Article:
One final story:  At one point during our family vacation, I found myself having to discipline my 3 yr old for misbehavior.  I briefly caught myself thinking, "Here we are taking time out of our day and money out of our pockets to spend some quality time as a family, but instead I am having to tend to a screaming child."  This thought was short-lived, because I very quickly began to think to myself, "You know what?   Even though there are moments like this where some form of discipline is required, these kids need to have experiences like the ones they have had this week."  I felt like my sons and I grew so much closer during our time at Branson, even though they had to sit in time-out on occasion. 

So next time you find yourself feeling a little robbed because you are having to give up your personal time and money for your children. Try to remember that you are facilitating important experiences in their lives; and you being a part of that will help you and your children grow closer together.  You can't put a price tag on building your relationship with your children.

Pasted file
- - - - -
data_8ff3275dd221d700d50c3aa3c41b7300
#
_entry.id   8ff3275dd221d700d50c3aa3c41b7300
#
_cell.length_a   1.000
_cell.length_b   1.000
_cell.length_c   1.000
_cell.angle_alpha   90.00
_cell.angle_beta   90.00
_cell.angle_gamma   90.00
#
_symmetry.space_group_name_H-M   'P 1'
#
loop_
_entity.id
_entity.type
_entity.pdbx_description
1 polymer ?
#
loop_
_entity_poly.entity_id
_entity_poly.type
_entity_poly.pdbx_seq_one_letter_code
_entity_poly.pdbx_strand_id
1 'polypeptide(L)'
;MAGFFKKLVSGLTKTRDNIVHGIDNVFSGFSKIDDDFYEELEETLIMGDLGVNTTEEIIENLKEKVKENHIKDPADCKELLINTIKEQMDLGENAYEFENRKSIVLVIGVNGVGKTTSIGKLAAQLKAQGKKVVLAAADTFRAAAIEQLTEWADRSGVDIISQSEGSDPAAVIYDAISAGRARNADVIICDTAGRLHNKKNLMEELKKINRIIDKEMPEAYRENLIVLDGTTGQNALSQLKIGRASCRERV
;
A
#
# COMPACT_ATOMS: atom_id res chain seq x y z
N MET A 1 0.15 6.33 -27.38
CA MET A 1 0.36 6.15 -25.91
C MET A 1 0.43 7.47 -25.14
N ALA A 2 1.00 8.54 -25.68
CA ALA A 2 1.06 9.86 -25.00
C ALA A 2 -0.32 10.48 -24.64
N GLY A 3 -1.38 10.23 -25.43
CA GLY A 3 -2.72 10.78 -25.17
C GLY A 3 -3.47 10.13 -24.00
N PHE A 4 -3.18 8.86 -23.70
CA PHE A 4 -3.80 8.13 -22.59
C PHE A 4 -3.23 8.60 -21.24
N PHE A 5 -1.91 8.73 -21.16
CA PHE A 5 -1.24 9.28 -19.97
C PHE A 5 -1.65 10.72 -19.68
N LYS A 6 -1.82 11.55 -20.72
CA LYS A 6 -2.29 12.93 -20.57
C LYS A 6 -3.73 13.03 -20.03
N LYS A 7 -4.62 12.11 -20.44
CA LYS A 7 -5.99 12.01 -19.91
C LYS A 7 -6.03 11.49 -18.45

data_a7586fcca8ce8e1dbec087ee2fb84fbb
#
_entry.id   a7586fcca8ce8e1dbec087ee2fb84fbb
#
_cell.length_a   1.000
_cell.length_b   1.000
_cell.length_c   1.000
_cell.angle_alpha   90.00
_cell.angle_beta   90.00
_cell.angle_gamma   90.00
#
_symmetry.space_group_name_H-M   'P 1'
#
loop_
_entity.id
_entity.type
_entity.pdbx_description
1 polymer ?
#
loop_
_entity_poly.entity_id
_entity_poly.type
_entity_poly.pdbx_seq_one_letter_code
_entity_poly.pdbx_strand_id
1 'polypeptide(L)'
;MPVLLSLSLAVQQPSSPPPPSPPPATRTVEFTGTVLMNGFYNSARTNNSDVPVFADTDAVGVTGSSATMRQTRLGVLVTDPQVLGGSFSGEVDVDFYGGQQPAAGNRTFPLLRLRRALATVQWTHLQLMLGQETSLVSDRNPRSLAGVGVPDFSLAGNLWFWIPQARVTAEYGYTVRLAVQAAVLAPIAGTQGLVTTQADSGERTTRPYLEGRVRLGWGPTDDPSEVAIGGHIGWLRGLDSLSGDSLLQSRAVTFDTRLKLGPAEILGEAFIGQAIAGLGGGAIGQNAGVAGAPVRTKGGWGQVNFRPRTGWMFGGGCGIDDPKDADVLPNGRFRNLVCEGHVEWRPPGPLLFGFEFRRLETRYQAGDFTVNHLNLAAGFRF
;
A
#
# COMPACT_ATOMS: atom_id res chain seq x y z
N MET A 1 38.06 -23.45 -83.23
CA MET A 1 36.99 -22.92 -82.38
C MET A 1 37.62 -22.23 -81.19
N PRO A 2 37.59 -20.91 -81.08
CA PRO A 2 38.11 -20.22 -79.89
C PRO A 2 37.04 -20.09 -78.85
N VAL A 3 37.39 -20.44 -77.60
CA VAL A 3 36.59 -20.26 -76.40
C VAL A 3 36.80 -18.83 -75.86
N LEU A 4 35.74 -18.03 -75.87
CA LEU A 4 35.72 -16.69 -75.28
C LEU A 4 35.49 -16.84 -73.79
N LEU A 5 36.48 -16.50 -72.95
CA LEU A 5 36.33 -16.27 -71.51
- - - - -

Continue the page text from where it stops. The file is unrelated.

Good luck and God bless you in your parenting endeavors.

Saturday, March 12, 2011

The Journey Toward Self-Love

Learning to love ourselves is not an easy process.  In fact, many people spend a lifetime trying overcome self-hatred, but are never successful.  Valuing oneself or having a healthy sense of self-worth is an important componant when trying to function in this world.  Husbands and wives deserve a spouse that loves themselves.  Children deserve to have parents that value themselves.  Bosses and companies deserve to have employees with a strong sense of self-confidence and competance.  We owe it to ourselve and those around us to love ourselves.  Here are some tips to help you get started: